The Class Character of the Students’ Loan Act


The Students’ Loan Act was signed into law on Democracy Day (12 June) by President Bola Ahmed Tinubu. This law has met with mixed reactions from the public varying from total rebuke and mild acceptance to gleeful commendation.

The Act like any other government policy is not devoid of rhetoric or propaganda, with the President saying “poverty should not prevent anybody, any child, including the daughter or son of a wood seller, ‘boli’ (plantain) seller or yam seller from attaining their highest standard of education, to eliminate poverty. If we all believe that education is the greatest weapon against poverty, then we have to invest in it. If you eliminate poverty from one family, you can carry the rest of the weight”.

The President’s remark is an affirmation of the Act’s explanatory memorandum which states “The Act provides easy access to higher education for Nigerians through students’ loan with a view to providing education for all Nigerians”. If one is to go by the words of the President, it would appear that the programme provides much needed succour in the world’s poverty capital. Does this mean that negative reactions are unfounded? Well, let’s subject the programme to scrutiny by examining the Act to see if the President’s remark holds water as we attempt to unravel the class nature of the programme. Does the programme stand to benefit the ruling class or the working class?

The Act which seeks to ease access to higher education is embedded with a lot of bureaucratic processes and requirements that a discerning mind would interpret as bottlenecks, which are present in section 14 of the Act. For example, section 14(c) demands two guarantees from civil servants (of at least grade level 12 in the service), an experienced lawyer, judicial officer or justice of the peace. How many poor people on less than ₦42,000 monthly family income have such friends that will guarantee a loan? Indeed how many of such people can afford to send their children to secondary school?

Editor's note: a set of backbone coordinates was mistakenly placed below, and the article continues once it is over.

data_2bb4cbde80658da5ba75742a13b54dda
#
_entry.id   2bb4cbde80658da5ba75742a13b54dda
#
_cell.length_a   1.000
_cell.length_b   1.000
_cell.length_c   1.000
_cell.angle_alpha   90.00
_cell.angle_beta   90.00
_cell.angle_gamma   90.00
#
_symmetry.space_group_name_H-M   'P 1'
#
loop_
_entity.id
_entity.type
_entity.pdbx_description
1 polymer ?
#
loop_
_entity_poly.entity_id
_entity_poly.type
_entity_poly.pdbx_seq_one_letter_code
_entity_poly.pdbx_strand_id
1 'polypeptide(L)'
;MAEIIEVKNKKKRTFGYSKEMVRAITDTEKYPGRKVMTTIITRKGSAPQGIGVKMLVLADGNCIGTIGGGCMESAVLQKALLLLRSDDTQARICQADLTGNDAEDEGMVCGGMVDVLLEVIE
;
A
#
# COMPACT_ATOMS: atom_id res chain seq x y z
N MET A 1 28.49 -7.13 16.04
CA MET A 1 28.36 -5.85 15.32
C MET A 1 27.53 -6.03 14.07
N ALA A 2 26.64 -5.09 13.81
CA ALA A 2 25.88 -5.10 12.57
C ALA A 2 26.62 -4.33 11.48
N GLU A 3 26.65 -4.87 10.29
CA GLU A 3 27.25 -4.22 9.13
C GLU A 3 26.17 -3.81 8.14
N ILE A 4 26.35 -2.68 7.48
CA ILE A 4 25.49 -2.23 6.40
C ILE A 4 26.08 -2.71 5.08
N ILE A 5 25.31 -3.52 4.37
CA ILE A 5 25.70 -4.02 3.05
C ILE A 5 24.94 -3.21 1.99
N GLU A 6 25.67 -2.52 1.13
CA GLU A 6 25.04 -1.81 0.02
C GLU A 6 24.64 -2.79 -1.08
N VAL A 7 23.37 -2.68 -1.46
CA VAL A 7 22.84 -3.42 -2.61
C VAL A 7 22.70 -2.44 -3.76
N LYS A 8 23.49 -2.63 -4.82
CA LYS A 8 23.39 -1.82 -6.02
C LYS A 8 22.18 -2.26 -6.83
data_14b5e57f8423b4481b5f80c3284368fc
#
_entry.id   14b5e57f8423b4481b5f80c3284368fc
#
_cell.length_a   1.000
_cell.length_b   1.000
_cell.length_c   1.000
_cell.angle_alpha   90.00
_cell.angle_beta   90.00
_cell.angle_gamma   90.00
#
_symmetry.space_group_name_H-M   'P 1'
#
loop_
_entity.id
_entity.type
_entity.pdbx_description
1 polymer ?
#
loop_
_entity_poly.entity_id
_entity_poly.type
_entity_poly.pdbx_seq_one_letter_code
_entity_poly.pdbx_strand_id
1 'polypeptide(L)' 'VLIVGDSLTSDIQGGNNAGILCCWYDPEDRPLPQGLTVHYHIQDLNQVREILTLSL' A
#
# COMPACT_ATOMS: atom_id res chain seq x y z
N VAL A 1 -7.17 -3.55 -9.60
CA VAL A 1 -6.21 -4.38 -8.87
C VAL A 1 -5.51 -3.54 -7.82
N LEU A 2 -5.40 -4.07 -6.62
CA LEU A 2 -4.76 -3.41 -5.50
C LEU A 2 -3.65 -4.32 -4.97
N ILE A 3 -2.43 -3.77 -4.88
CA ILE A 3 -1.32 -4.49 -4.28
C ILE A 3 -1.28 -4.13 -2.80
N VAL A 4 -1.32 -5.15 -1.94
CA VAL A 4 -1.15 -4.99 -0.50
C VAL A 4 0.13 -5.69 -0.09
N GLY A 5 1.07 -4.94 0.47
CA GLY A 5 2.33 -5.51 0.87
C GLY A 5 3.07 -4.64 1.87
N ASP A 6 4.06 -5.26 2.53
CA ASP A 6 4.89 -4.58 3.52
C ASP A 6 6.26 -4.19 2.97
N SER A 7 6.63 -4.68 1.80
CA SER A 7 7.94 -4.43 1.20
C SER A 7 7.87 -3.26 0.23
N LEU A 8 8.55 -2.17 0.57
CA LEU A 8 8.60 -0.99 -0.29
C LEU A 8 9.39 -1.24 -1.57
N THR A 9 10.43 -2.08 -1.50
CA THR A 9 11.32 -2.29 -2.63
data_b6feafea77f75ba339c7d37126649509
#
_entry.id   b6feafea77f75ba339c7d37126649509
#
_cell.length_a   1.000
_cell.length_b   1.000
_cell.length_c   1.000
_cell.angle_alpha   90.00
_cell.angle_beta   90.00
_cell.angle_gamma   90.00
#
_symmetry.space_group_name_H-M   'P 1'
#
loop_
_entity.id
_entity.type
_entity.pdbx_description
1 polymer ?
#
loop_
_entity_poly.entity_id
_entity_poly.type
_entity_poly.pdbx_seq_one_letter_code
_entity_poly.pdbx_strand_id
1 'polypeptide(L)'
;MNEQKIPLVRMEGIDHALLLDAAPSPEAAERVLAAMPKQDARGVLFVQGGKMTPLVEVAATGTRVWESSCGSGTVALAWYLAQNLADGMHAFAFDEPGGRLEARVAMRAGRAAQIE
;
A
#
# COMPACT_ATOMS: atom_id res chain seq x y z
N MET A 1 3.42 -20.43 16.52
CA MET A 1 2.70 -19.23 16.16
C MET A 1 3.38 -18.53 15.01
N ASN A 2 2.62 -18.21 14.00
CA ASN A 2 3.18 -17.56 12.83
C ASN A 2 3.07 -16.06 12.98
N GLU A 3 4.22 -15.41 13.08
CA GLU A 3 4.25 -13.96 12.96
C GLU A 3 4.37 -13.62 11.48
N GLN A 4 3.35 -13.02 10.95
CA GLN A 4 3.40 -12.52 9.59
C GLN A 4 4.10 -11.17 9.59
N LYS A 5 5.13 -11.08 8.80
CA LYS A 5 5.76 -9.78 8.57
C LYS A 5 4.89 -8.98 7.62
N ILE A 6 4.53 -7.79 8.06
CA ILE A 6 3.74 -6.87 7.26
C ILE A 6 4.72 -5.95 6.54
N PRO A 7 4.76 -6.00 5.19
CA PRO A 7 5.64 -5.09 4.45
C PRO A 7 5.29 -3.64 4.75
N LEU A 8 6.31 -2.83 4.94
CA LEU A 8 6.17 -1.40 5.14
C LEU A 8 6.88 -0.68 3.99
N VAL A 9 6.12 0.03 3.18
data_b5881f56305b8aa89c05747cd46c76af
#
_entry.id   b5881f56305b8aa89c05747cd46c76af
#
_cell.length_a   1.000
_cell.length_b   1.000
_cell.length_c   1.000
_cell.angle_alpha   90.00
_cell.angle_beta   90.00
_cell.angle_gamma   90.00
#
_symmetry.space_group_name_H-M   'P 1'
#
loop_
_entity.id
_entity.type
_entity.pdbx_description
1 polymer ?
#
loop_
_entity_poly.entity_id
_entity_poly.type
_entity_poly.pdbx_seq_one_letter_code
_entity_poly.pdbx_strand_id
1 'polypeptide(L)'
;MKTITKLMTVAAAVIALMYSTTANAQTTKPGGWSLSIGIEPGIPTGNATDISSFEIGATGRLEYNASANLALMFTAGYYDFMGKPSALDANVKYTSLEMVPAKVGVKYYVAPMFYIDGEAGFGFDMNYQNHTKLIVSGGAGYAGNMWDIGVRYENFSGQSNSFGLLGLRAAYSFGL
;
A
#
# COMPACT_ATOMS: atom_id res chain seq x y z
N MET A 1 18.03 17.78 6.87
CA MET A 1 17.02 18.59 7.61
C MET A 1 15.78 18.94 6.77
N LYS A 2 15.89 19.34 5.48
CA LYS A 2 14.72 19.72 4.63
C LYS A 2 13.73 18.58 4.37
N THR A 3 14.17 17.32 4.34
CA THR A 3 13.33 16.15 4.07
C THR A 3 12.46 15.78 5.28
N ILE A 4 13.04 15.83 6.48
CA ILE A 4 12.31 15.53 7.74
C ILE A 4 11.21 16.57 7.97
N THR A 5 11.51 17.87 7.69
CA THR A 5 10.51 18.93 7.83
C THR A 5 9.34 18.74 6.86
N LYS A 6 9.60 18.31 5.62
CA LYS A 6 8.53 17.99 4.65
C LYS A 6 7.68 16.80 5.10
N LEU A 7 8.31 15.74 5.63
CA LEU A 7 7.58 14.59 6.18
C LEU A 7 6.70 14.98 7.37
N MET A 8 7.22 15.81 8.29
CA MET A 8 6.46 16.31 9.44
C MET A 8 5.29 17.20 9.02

According to section 14(b), an applicant does not meet eligibility if their annual family income is more than ₦500,000 which equates to less than ₦42,000 a month. This is a FAMILY income equating to less than ₦1,500 daily for an entire family! This means that an applicant relying on ₦275 daily income is ineligible to apply (Nigerian households constitute around 5 persons according to the 2020 NBS report). The people who are in most need of the loan are EXACTLY the ones who have been eliminated from accessing it, which necessitates the question who are the intended beneficiaries of this deceitful programme? My answer: The ruling class!

Now let us examine the next section (15): the disqualification section. A student is disqualified from accessing a loan if:

“(a) he is proven to have defaulted in respect of any previous loan granted by any organisation;

(b) he has been found guilty of exam malpractice by any school authority;

(c) he is convicted of a felony or any offence involving dishonesty or fraud;

(d) he has been convicted of drug offenses; or